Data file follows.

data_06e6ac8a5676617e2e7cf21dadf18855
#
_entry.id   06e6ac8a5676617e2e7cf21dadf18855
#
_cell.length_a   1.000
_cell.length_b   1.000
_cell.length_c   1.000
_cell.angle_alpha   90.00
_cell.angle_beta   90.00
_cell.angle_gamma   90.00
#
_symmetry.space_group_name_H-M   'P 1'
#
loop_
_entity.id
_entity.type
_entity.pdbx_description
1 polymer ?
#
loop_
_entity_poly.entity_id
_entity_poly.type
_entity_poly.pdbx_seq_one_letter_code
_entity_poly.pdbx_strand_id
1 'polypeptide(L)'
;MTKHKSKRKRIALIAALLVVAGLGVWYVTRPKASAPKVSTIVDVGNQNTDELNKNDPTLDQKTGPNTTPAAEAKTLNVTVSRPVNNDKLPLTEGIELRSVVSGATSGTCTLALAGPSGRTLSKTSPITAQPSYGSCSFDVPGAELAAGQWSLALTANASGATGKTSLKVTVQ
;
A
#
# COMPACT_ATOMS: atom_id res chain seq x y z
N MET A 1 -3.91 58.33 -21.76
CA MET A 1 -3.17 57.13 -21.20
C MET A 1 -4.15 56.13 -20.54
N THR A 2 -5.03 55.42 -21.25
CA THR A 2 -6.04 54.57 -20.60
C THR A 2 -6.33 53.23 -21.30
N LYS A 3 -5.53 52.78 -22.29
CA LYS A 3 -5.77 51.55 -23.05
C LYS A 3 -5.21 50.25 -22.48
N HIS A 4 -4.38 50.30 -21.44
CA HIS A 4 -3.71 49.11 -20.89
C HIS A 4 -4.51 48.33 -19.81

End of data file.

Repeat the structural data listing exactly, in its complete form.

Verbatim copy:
data_06e6ac8a5676617e2e7cf21dadf18855
#
_entry.id   06e6ac8a5676617e2e7cf21dadf18855
#
_cell.length_a   1.000
_cell.length_b   1.000
_cell.length_c   1.000
_cell.angle_alpha   90.00
_cell.angle_beta   90.00
_cell.angle_gamma   90.00
#
_symmetry.space_group_name_H-M   'P 1'
#
loop_
_entity.id
_entity.type
_entity.pdbx_description
1 polymer ?
#
loop_
_entity_poly.entity_id
_entity_poly.type
_entity_poly.pdbx_seq_one_letter_code
_entity_poly.pdbx_strand_id
1 'polypeptide(L)'
;MTKHKSKRKRIALIAALLVVAGLGVWYVTRPKASAPKVSTIVDVGNQNTDELNKNDPTLDQKTGPNTTPAAEAKTLNVTVSRPVNNDKLPLTEGIELRSVVSGATSGTCTLALAGPSGRTLSKTSPITAQPSYGSCSFDVPGAELAAGQWSLALTANASGATGKTSLKVTVQ
;
A
#
# COMPACT_ATOMS: atom_id res chain seq x y z
N MET A 1 -3.91 58.33 -21.76
CA MET A 1 -3.17 57.13 -21.20
C MET A 1 -4.15 56.13 -20.54
N THR A 2 -5.03 55.42 -21.25
CA THR A 2 -6.04 54.57 -20.60
C THR A 2 -6.33 53.23 -21.30
N LYS A 3 -5.53 52.78 -22.29
CA LYS A 3 -5.77 51.55 -23.05
C LYS A 3 -5.21 50.25 -22.48
N HIS A 4 -4.38 50.30 -21.44
CA HIS A 4 -3.71 49.11 -20.89
C HIS A 4 -4.51 48.33 -19.81